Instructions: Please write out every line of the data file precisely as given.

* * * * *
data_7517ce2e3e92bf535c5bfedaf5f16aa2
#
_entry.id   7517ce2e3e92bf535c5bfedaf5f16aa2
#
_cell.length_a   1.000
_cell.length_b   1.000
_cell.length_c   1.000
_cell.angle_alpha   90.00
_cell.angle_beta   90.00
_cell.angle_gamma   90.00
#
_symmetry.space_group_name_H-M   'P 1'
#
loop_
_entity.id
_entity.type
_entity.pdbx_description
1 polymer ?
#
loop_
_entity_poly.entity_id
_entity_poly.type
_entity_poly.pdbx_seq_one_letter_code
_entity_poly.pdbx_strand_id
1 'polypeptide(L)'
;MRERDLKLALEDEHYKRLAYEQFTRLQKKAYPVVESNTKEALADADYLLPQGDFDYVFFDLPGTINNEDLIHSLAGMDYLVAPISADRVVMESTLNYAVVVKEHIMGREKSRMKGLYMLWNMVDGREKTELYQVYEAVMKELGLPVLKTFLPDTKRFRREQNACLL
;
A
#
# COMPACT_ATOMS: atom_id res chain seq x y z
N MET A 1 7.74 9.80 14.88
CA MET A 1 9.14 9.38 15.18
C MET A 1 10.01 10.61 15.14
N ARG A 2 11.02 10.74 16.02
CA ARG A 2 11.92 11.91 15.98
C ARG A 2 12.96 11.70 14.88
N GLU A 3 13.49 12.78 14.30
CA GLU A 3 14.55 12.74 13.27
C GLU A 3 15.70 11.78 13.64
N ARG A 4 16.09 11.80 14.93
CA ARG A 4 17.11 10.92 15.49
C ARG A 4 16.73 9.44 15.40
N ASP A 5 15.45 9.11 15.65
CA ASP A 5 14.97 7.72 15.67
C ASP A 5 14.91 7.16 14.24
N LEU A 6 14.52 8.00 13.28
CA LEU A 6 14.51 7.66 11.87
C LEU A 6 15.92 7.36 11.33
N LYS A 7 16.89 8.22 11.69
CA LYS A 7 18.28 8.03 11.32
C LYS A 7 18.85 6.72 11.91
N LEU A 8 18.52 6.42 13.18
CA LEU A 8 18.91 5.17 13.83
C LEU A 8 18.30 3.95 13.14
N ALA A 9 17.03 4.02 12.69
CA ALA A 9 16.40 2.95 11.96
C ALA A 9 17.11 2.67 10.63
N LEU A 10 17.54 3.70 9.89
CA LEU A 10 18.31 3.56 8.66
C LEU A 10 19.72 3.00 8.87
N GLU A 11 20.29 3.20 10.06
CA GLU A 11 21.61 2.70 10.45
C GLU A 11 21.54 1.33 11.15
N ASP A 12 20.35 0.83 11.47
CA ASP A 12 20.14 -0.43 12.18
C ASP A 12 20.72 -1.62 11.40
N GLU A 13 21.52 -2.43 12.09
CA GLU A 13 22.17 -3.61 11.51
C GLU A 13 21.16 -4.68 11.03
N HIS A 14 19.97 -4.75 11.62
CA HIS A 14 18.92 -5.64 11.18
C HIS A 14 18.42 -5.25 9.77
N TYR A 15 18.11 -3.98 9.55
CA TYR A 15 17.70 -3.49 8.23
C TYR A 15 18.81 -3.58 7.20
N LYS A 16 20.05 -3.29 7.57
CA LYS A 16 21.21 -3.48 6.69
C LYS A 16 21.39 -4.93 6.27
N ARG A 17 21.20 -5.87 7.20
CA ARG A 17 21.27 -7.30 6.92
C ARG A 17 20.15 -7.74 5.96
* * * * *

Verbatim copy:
data_7517ce2e3e92bf535c5bfedaf5f16aa2
#
_entry.id   7517ce2e3e92bf535c5bfedaf5f16aa2
#
_cell.length_a   1.000
_cell.length_b   1.000
_cell.length_c   1.000
_cell.angle_alpha   90.00
_cell.angle_beta   90.00
_cell.angle_gamma   90.00
#
_symmetry.space_group_name_H-M   'P 1'
#
loop_
_entity.id
_entity.type
_entity.pdbx_description
1 polymer ?
#
loop_
_entity_poly.entity_id
_entity_poly.type
_entity_poly.pdbx_seq_one_letter_code
_entity_poly.pdbx_strand_id
1 'polypeptide(L)'
;MRERDLKLALEDEHYKRLAYEQFTRLQKKAYPVVESNTKEALADADYLLPQGDFDYVFFDLPGTINNEDLIHSLAGMDYLVAPISADRVVMESTLNYAVVVKEHIMGREKSRMKGLYMLWNMVDGREKTELYQVYEAVMKELGLPVLKTFLPDTKRFRREQNACLL
;
A
#
# COMPACT_ATOMS: atom_id res chain seq x y z
N MET A 1 7.74 9.80 14.88
CA MET A 1 9.14 9.38 15.18
C MET A 1 10.01 10.61 15.14
N ARG A 2 11.02 10.74 16.02
CA ARG A 2 11.92 11.91 15.98
C ARG A 2 12.96 11.70 14.88
N GLU A 3 13.49 12.78 14.30
CA GLU A 3 14.55 12.74 13.27
C GLU A 3 15.70 11.78 13.64
N ARG A 4 16.09 11.80 14.93
CA ARG A 4 17.11 10.92 15.49
C ARG A 4 16.73 9.44 15.40
N ASP A 5 15.45 9.11 15.65
CA ASP A 5 14.97 7.72 15.67
C ASP A 5 14.91 7.16 14.24
N LEU A 6 14.52 8.00 13.28
CA LEU A 6 14.51 7.66 11.87
C LEU A 6 15.92 7.36 11.33
N LYS A 7 16.89 8.22 11.69
CA LYS A 7 18.28 8.03 11.32
C LYS A 7 18.85 6.72 11.91
N LEU A 8 18.52 6.42 13.18
CA LEU A 8 18.91 5.17 13.83
C LEU A 8 18.30 3.95 13.14
N ALA A 9 17.03 4.02 12.69
CA ALA A 9 16.40 2.95 11.96
C ALA A 9 17.11 2.67 10.63
N LEU A 10 17.54 3.70 9.89
CA LEU A 10 18.31 3.56 8.66
C LEU A 10 19.72 3.00 8.87
N GLU A 11 20.29 3.20 10.06
CA GLU A 11 21.61 2.70 10.45
C GLU A 11 21.54 1.33 11.15
N ASP A 12 20.35 0.83 11.47
CA ASP A 12 20.14 -0.43 12.18
C ASP A 12 20.72 -1.62 11.40
N GLU A 13 21.52 -2.43 12.09
CA GLU A 13 22.17 -3.61 11.51
C GLU A 13 21.16 -4.68 11.03
N HIS A 14 19.97 -4.75 11.62
CA HIS A 14 18.92 -5.64 11.18
C HIS A 14 18.42 -5.25 9.77
N TYR A 15 18.11 -3.98 9.55
CA TYR A 15 17.70 -3.49 8.23
C TYR A 15 18.81 -3.58 7.20
N LYS A 16 20.05 -3.29 7.57
CA LYS A 16 21.21 -3.48 6.69
C LYS A 16 21.39 -4.93 6.27
N ARG A 17 21.20 -5.87 7.20
CA ARG A 17 21.27 -7.30 6.92
C ARG A 17 20.15 -7.74 5.96